A couple of weeks ago I took some photos and video from the KAP rig lofted on the Flow Form 16 kite above a clearing behind the house. I did not get far stitching the images into a panorama, and had to move on to other business. Since then I have used Photosynth, which will not only display stitched panoramas, but the multiple unstitched overlapping images. The photos do not need to be taken from the same place, so KAP images should be well suited. Photosynth will create and display a 3D model of the surfaces in the photographs. The model consists of the points that Photosynth has determined are shared in two or more photos, and the 3D plot of those points based on photogrammetric analysis of the images. You can toggle a display of the point cloud in the Photosynth viewer below.
by Chris Fastie • • 2 Comments
Around the turn of the 20th century, a postcard was made with a view of the village of Salisbury, Vermont from a field on the side of a hill. Repeating this photo would highlight the dramatic changes since then, such as the draining of “Mirror Lake,” and the rampant increase in shade trees in the village. But trees also cover the hillside now, so it is not possible to reoccupy the original camera location. I have had this project in mind as I practiced kite photography, wondering how I could fly a camera over the trees close to the proper place. When Friday afternoon arrived sunny and breezy, I hopped in the truck and headed to Farwell Lookoff, the site of an old cabin at the top of that same (now forested) hill. I had been there only once before, and did not remember whether the cabin occupied a large enough clearing from which to launch a kite. The jury is still out on whether it does.
by Chris Fastie • • 3 Comments
I awoke this morning to see that not a leaf on the hornbeam was fluttering, and my head fell back to the pillow in dismay. This was a sure sign that I had a new hobby. It was the KAPer’s lament: no wind. I had flown a camera on a kite for two days in a row, and the thought of a calm day was discouraging. But I had started a stitch of yesterday’s aerial panorama before I went to bed, so I got up two hours before Galen had to be at school to check on it.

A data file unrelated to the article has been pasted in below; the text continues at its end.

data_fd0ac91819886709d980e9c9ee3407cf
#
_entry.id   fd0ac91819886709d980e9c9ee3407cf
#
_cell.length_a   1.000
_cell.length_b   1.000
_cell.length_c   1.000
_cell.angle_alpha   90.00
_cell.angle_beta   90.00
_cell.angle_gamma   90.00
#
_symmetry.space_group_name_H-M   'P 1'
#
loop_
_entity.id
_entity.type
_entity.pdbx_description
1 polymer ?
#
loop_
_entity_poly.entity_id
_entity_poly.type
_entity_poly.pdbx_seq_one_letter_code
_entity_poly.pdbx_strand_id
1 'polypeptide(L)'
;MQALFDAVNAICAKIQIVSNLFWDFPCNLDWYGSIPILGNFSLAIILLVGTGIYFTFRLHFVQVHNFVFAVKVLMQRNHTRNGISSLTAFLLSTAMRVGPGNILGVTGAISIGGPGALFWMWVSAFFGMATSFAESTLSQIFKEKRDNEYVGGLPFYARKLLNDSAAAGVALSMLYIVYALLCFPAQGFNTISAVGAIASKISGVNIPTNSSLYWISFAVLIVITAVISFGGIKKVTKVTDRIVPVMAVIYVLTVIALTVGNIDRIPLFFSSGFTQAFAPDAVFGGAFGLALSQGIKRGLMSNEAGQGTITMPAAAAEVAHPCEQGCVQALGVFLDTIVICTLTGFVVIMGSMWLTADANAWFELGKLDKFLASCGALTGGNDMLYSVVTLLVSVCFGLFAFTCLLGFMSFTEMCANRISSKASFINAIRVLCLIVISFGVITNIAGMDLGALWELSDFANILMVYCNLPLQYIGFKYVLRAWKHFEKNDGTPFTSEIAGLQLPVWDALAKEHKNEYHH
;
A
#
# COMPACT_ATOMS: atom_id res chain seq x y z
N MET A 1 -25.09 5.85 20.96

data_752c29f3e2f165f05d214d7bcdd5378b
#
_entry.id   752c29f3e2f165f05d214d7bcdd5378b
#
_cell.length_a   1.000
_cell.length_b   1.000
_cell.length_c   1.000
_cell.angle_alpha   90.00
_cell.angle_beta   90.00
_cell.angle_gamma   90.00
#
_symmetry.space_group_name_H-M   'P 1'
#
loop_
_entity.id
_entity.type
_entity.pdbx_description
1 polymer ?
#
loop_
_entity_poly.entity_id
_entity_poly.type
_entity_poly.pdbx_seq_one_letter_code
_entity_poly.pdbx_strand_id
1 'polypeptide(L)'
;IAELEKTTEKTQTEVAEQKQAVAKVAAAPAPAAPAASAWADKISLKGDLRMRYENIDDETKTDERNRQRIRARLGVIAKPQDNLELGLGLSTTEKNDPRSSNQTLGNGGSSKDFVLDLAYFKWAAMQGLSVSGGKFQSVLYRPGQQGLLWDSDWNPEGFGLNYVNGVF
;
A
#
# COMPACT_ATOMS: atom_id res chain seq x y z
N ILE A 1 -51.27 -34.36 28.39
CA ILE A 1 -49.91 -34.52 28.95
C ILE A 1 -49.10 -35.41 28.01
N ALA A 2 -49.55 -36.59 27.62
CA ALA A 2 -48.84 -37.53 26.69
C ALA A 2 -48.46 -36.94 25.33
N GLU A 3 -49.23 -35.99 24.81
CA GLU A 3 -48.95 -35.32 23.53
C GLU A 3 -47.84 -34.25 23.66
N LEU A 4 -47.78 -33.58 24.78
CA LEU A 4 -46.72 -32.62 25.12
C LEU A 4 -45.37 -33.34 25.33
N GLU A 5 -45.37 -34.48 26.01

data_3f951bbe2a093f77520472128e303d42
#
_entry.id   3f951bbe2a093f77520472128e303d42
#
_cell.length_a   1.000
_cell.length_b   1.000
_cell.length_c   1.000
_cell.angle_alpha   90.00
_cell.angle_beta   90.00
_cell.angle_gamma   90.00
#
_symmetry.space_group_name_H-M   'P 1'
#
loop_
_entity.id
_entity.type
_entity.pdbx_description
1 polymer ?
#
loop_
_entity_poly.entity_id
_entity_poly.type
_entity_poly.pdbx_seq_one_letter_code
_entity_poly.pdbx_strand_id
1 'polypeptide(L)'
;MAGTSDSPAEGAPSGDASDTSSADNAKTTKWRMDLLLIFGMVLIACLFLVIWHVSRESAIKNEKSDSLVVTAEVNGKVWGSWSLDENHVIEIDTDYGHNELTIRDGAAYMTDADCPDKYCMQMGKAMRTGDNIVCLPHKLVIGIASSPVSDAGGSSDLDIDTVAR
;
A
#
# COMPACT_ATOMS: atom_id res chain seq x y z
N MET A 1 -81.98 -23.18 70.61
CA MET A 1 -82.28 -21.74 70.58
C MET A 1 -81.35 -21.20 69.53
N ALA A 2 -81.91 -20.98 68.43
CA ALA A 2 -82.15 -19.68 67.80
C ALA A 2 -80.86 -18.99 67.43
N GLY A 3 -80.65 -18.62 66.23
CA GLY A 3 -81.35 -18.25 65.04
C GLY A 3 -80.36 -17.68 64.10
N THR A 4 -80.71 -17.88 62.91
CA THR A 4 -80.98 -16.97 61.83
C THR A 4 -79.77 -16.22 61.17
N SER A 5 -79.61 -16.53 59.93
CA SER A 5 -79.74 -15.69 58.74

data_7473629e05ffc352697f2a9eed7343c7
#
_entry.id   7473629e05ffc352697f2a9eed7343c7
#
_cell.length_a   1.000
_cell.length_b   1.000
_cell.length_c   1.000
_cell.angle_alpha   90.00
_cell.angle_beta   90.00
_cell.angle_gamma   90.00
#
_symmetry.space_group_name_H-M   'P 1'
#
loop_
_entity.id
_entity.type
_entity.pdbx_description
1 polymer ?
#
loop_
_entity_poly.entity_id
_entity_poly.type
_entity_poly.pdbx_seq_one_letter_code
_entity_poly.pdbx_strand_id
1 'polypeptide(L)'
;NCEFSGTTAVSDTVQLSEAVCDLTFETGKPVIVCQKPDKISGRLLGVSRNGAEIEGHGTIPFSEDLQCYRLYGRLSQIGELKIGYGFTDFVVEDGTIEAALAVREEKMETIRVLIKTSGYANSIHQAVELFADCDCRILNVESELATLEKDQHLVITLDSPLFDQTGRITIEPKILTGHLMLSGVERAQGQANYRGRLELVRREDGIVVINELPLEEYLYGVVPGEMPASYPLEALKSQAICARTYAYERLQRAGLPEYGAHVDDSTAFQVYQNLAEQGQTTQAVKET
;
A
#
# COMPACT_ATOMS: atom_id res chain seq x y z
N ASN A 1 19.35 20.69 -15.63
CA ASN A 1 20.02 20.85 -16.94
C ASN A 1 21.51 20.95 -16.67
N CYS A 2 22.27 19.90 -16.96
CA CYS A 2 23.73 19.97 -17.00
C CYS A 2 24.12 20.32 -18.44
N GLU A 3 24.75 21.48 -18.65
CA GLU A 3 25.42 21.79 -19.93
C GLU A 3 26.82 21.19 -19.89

I built my first KAP rig last week from one of Brooks Leffler’s kits. I have never built anything with servos and dip switches and carbon fiber legs, but I got to use my Dremel tool, so it felt safe. Brooks has designed an elegant system for suspending a camera so that it can point in any direction. The pointing and shutter release are done either at predetermined intervals (autoKAP), or by radio control from the ground. The kit I built had servo motors for both panning and tilting and electronics to automatically point in as many as 76 directions and take photos potentially covering a downward-looking half-spherical view. By replacing the tiny circuit board with a radio receiver, the motors and shutter could be controlled via a transmitter on the ground. It is based on the RC airplane/car/boat/helo standards, so compatible equipment is readily available.
by Chris Fastie • • 0 Comments
It took a couple of weeks for Jeffrey Warren’s message to sink in. At first I thought his workshop on balloon aerial photography at the Fine gigapixel conference in November promoted a fringe pursuit – lofting cameras on tethered helium balloons to make better maps than were currently available. But this pursuit emerged from the elegant convergence of modern camera technology and traditional lofting methods (balloons and kites). It was now possible for anyone to make good, current “maps” from stitched, low-elevation vertical photographs. Jeffrey is committed to inventing workarounds to the technological and financial obstacles that would otherwise put this process out of reach of the communities that might benefit from good maps. This was the focus of his thesis at MIT, and he has had great success bringing communities together around these new map images and the experience of making them. He has made the objective so compelling, and the process so simple and inexpensive that I soon realized I had to try it.